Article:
The Female Triad is an important aspect that needs to be understood by coaches, athletes and parents. Coaches should have heard of it, some may try to ignore it, some may not understand how to deal with it. If you work with youth, and that youth includes females, it is imperative that you know, understand and have the ability to deal with what could be thrown at you. Parents may not have heard of this, but again, it’s something that anyone with active children, need to make sure that they are aware of.

There are 3 factors with the female triad. Energy deficiency, low bone mass and menstrual disturbance.

Energy deficiency refers to any eating disorder that the female may have. Females are predisposed to having eating disorders, especially within the dance industry. There is pressure from a young age to look a certain way, and sometimes this can be taken upon the athlete to not eat enough food. It is important as their coaches, or parents, to be aware of these things. Stepping in to control this is so imperative to not just their physical health but also their mental health. Energy deficiency can then also lead to the other two parts of the triad.

Low bone mass refers to the healthiness of the bones. This comes from low estrogen levels and poor nutrition. Particularly low calcium intake. This leads to osteoporosis which is basically the weakening of the bones due to loss of bone density. This can actually ruin a career as an athlete as it can lead to stress fractures and other injuries.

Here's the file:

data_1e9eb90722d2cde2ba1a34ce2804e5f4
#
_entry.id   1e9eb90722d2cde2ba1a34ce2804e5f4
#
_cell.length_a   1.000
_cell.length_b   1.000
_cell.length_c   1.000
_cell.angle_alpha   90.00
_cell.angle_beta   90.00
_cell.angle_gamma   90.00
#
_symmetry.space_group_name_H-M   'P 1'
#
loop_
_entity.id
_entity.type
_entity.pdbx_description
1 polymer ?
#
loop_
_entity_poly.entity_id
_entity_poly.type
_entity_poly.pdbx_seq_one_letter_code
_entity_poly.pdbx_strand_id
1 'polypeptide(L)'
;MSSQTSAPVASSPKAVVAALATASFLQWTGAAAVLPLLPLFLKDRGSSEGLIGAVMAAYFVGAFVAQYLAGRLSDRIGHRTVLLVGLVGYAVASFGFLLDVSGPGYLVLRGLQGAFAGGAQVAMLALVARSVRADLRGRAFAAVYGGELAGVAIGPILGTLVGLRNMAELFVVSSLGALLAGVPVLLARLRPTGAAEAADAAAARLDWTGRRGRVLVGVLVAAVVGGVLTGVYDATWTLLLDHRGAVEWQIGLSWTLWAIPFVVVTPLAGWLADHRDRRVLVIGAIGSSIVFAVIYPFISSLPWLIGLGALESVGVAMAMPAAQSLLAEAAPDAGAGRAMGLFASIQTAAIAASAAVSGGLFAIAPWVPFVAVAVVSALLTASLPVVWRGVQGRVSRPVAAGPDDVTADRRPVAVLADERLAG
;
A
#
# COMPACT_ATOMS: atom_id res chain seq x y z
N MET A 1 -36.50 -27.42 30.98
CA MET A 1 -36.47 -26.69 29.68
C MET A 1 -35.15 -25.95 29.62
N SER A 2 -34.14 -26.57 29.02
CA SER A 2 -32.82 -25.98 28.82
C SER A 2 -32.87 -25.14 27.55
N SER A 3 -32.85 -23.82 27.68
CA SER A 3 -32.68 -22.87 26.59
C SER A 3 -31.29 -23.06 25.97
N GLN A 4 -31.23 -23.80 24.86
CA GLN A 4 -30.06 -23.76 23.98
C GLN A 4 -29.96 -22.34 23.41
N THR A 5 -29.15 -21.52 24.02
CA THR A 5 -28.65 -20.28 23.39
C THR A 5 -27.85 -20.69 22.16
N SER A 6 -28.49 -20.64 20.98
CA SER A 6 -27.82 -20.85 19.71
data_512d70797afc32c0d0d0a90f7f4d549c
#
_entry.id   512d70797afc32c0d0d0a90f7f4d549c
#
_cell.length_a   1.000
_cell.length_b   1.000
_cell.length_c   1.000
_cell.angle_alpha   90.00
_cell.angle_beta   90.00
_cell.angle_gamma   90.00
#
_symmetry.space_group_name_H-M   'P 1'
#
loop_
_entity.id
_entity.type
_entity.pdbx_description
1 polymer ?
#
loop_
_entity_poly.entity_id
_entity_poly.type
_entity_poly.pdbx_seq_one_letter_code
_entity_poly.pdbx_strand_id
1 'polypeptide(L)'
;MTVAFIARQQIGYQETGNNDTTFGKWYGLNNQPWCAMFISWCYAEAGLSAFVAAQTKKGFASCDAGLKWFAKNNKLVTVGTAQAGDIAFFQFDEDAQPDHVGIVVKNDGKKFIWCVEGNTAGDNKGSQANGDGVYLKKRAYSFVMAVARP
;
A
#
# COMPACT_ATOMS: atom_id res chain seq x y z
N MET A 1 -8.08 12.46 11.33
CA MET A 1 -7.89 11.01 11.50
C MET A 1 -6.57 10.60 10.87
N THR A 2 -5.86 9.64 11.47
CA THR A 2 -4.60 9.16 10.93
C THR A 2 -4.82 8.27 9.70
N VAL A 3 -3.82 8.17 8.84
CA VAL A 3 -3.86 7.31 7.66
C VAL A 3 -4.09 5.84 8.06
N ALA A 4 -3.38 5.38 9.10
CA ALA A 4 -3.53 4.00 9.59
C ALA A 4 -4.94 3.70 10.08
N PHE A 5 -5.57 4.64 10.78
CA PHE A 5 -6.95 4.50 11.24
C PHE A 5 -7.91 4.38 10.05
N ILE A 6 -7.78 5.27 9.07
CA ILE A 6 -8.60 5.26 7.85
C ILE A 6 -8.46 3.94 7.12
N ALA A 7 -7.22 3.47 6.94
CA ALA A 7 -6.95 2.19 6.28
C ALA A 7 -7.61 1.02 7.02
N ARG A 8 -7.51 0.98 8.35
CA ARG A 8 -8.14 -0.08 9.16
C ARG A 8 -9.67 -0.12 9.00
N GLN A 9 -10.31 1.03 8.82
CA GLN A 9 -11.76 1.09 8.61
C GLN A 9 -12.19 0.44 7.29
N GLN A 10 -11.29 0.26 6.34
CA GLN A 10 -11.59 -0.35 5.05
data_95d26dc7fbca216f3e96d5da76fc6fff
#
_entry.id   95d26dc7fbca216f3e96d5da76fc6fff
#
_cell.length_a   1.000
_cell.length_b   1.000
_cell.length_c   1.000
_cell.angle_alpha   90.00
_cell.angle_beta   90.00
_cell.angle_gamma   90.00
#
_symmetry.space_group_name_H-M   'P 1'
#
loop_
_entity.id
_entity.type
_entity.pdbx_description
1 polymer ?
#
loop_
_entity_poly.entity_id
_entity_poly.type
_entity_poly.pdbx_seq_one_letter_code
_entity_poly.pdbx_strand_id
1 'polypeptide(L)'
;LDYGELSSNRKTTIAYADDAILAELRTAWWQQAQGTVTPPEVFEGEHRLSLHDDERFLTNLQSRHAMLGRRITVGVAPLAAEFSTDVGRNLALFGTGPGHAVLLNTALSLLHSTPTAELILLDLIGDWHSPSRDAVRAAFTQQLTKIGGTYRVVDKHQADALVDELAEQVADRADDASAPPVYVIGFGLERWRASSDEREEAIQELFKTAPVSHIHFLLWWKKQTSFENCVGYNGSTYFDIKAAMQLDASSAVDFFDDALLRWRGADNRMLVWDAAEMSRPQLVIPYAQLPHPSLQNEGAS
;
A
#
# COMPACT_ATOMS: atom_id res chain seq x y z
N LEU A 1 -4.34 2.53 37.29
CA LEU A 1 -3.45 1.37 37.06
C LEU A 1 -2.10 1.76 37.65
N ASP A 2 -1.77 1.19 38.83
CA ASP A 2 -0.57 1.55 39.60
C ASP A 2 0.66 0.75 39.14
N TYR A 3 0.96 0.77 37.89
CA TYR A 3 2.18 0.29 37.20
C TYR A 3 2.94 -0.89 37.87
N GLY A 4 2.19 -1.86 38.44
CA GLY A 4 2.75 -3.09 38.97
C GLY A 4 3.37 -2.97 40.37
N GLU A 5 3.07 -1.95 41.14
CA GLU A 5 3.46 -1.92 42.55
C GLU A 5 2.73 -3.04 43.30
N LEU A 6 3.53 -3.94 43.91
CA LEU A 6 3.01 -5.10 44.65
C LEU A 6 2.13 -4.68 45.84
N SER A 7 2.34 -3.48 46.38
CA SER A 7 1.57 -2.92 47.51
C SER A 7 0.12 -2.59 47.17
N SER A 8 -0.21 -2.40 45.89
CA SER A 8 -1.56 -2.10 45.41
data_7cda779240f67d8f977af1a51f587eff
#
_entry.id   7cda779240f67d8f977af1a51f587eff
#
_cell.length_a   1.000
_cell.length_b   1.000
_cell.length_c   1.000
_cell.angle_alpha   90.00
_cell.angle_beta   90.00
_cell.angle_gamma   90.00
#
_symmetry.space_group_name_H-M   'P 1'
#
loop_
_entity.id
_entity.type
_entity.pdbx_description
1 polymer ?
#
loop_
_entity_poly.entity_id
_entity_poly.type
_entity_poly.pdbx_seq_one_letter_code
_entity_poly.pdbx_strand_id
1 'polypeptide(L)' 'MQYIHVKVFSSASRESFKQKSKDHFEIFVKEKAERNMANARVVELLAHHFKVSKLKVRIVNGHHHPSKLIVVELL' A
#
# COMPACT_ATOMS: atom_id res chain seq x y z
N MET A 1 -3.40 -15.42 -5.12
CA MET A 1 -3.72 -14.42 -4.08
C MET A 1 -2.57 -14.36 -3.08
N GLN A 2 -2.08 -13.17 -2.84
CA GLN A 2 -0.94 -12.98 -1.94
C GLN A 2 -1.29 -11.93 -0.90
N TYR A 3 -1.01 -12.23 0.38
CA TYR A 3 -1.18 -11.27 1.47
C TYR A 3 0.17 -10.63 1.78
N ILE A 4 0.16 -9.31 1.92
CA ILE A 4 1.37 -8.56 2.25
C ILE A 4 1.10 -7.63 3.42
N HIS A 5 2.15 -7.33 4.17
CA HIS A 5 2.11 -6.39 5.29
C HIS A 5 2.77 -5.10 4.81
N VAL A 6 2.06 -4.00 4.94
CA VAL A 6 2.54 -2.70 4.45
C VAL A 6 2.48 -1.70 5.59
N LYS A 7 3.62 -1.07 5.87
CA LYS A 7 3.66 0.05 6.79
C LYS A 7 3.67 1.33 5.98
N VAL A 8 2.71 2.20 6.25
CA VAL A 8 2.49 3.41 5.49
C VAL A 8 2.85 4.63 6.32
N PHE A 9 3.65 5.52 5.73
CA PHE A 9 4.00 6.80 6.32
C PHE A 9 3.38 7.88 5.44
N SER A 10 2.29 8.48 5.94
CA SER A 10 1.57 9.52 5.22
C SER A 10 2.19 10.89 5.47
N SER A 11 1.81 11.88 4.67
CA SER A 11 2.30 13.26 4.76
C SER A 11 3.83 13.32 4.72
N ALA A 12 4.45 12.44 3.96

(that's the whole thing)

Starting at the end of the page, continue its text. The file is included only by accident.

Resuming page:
With high levels of exercise, and not consuming enough of the correct nutrients, menstrual disturbance can occur. This means that the athlete does not have regular menstrual cycle.

Each section of the female triad leads on to the next one, and it is imperative that as coaches, teachers and parents, we are aware of what this looks like and the impact that it could have on a young female athlete. Therefore, what signs and symptoms do we need to be aware of?

  • Weight loss

  • Stress fractures

  • Dieting in spite of weight loss

  • No periods or irregular periods

  • Fatigue

  • Concentration loss

  • Preoccupation with food and weight

  • Frequent trips to the bathroom, especially after meals

  • Low heart rate and blood pressure

How can we advise our young athletes on what to do?

  • Don’t skip meals

    • Make sure that you plan what you are eating throughout the day and ensure that you are getting enough nutrients.

  • Keep track of your menstrual cycle

    • This way if you start having irregular periods, you are able to go to the doctor for some guidance

Just be aware, that it isn’t just about how much practice, training or effort you put in, if you aren’t looking after your body, then you will still struggle to achieve more in your career. As coaches we just need to make sure that we are aware of these things because we can end up putting pressure on young athletes without realizing. Sometimes, a coach is the person that the athlete trusts, so we need to be that person for them.